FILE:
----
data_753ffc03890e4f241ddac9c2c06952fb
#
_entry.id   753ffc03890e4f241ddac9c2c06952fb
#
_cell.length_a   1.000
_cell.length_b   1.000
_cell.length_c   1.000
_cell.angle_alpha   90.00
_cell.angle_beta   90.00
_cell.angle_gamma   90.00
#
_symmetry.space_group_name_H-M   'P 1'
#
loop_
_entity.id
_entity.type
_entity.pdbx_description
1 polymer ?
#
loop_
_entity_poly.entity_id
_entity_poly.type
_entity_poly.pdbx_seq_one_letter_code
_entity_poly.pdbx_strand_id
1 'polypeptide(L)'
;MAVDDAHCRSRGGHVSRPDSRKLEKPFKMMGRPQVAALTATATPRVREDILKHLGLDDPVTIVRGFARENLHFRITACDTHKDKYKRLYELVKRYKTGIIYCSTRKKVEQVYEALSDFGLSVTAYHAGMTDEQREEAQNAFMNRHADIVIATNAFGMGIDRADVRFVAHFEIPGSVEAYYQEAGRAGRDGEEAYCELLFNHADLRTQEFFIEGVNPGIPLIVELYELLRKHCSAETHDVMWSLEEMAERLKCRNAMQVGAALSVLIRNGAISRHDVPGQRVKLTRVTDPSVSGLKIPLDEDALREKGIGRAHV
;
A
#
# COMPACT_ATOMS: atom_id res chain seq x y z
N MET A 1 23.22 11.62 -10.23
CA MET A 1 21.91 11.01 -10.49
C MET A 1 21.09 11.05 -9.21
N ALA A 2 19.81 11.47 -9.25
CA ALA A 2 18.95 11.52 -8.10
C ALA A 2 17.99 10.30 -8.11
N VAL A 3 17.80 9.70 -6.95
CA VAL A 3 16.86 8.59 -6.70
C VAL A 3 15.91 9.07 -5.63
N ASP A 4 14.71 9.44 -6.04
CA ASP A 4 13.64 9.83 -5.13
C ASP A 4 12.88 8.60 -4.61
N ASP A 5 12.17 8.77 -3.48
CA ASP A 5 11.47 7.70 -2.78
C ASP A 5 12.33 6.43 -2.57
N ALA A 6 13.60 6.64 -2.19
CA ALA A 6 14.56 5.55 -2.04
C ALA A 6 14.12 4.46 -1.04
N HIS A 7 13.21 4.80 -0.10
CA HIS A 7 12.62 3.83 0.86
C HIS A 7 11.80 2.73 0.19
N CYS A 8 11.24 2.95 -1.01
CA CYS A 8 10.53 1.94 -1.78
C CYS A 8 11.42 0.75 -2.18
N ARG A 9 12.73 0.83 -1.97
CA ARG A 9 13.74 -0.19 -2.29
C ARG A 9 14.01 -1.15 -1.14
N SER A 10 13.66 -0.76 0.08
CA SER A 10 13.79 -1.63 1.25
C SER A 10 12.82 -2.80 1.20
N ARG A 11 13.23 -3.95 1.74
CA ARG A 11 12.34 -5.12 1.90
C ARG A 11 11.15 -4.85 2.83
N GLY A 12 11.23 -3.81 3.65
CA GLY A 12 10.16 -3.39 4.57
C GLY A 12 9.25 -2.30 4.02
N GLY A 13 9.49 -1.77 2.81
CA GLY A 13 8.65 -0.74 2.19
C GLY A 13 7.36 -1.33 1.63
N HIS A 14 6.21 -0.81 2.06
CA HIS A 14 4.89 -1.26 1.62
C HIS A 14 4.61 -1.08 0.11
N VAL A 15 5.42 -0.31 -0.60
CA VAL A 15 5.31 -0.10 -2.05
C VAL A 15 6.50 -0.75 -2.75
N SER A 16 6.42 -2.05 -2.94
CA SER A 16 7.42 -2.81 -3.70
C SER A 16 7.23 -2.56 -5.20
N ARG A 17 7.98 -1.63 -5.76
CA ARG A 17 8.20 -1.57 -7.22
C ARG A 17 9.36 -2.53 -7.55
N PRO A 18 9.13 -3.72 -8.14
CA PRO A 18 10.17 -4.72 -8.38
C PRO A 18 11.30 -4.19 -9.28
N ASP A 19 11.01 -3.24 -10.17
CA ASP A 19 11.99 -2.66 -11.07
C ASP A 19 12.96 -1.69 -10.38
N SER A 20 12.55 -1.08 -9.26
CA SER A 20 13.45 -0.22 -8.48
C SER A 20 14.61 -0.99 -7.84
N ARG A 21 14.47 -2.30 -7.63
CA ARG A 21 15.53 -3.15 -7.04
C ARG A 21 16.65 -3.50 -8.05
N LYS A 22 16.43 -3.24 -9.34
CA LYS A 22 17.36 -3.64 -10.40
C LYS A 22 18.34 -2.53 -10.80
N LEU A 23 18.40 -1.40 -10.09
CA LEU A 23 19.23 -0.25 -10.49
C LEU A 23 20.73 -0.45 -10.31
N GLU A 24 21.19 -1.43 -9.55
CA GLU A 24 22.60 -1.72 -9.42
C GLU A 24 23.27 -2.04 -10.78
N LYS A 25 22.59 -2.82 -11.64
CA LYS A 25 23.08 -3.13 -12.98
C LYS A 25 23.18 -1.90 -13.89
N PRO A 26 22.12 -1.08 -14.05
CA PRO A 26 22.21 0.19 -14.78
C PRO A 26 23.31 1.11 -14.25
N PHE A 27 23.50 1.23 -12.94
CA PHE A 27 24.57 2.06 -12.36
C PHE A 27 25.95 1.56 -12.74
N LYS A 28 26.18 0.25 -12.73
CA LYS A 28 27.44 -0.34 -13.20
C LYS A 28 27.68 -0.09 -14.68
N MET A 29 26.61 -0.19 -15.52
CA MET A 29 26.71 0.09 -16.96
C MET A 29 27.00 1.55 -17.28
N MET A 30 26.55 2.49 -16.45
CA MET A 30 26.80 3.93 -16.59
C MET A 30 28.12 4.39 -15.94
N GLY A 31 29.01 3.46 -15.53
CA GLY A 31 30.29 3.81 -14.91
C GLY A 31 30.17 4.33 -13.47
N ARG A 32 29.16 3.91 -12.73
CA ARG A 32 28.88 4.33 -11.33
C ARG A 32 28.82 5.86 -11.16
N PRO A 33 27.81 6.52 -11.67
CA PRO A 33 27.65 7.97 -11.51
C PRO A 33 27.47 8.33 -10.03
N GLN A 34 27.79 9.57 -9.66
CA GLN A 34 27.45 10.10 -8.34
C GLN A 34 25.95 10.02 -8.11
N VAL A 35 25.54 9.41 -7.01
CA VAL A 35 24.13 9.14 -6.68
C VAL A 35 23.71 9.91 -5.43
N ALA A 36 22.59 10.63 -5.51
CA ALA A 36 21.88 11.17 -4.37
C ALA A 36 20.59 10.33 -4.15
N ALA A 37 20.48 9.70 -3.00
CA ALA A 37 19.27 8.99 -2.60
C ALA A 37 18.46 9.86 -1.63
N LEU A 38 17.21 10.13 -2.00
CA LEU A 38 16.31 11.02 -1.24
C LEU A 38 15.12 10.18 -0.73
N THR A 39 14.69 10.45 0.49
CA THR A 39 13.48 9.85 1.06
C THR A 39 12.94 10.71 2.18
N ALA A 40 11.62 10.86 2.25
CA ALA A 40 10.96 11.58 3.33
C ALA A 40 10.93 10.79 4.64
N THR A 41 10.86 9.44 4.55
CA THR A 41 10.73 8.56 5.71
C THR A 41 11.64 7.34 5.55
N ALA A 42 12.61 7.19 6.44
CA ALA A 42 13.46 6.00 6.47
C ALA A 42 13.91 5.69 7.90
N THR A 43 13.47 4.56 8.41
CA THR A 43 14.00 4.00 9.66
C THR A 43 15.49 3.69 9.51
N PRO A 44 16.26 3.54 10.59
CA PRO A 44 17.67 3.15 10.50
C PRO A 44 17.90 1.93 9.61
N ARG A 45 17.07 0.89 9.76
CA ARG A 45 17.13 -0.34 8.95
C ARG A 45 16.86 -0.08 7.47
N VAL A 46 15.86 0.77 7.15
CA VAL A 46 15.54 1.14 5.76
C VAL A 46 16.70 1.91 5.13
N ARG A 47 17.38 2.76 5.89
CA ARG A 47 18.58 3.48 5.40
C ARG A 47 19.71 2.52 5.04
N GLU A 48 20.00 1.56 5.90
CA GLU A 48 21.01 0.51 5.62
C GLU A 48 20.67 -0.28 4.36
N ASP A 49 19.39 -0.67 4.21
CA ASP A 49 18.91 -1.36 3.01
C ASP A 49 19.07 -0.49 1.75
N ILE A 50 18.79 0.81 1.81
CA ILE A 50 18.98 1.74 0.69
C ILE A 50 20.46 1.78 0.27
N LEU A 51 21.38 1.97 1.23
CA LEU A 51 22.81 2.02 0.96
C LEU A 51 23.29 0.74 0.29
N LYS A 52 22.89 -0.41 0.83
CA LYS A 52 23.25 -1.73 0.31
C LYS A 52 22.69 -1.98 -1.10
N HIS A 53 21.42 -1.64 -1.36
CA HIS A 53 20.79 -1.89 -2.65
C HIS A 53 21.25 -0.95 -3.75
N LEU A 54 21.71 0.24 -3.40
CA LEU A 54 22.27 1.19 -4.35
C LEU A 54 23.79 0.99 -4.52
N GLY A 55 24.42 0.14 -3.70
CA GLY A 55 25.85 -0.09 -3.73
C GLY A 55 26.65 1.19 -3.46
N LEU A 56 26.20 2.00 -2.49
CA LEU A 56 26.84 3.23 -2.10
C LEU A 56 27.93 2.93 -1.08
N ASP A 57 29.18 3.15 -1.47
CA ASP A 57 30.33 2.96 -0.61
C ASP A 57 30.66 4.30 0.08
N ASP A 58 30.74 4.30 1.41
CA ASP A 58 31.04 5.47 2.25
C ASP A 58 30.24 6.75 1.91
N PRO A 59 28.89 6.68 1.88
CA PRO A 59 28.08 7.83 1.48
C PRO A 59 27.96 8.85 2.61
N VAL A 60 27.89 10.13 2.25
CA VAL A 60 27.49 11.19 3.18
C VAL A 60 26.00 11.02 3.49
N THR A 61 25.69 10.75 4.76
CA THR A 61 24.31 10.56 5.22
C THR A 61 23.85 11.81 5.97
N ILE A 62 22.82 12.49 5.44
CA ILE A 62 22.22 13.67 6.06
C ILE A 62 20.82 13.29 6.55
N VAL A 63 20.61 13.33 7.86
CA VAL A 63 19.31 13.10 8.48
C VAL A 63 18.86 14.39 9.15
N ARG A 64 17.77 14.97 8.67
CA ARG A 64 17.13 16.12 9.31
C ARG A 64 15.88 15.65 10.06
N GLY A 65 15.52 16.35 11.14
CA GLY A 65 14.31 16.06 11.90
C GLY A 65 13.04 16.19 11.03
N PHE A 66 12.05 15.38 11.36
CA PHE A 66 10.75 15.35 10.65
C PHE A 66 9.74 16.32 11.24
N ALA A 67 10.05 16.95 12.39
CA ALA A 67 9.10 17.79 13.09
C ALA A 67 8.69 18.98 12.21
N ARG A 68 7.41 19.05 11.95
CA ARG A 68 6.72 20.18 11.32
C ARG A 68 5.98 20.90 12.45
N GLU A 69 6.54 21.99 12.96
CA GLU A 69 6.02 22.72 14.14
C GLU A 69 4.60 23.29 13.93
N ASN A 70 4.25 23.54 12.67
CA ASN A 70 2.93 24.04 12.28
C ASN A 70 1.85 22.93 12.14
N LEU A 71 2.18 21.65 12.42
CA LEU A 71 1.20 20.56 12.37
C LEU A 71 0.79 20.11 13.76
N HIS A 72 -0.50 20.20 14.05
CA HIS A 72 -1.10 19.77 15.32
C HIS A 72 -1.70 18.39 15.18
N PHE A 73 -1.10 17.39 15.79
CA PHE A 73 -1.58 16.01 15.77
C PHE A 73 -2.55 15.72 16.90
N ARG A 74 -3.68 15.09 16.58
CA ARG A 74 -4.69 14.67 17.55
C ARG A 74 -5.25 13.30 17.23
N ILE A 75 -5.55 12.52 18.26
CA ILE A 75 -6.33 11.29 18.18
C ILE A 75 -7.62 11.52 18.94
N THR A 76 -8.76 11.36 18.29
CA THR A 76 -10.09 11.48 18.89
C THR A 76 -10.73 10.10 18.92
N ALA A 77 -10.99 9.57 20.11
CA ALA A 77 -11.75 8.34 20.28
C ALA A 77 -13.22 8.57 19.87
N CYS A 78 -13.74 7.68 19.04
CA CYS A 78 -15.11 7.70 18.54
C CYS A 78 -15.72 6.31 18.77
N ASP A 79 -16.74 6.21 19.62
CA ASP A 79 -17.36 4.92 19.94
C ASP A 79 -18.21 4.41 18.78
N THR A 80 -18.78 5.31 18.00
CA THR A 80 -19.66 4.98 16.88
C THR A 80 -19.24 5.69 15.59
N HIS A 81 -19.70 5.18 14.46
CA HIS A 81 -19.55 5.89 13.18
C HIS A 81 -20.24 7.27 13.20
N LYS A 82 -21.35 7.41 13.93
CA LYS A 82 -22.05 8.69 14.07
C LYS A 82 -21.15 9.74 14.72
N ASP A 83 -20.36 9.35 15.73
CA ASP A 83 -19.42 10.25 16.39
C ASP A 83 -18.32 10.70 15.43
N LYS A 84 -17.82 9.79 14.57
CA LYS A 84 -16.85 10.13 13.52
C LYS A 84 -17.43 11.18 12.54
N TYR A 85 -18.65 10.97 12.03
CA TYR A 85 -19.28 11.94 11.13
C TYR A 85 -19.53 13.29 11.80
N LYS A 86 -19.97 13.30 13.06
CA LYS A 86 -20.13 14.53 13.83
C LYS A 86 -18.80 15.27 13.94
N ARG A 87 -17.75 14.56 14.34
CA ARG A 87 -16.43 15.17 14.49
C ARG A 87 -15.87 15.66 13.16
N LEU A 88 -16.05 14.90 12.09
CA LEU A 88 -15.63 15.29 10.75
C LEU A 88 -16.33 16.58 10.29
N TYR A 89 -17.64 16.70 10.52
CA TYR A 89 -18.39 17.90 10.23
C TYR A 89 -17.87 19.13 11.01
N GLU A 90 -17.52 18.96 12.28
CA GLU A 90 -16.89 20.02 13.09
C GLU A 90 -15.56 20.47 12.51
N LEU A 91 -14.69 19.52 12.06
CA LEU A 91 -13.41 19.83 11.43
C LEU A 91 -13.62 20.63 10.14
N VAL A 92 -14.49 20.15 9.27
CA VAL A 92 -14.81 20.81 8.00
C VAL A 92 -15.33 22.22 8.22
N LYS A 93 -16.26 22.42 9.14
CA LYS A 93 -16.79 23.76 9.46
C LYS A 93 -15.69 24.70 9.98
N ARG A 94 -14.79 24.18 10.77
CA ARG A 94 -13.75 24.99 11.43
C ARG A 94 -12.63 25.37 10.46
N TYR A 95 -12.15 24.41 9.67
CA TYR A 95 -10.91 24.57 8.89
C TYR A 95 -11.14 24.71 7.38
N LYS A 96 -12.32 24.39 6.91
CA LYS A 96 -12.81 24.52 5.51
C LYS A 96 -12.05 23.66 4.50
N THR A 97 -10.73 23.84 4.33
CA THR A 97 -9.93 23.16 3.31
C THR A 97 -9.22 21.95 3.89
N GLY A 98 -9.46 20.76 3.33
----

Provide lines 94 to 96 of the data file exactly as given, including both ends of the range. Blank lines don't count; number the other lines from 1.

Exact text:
N LYS A 22 16.43 -3.24 -9.34
CA LYS A 22 17.36 -3.64 -10.40
C LYS A 22 18.34 -2.53 -10.80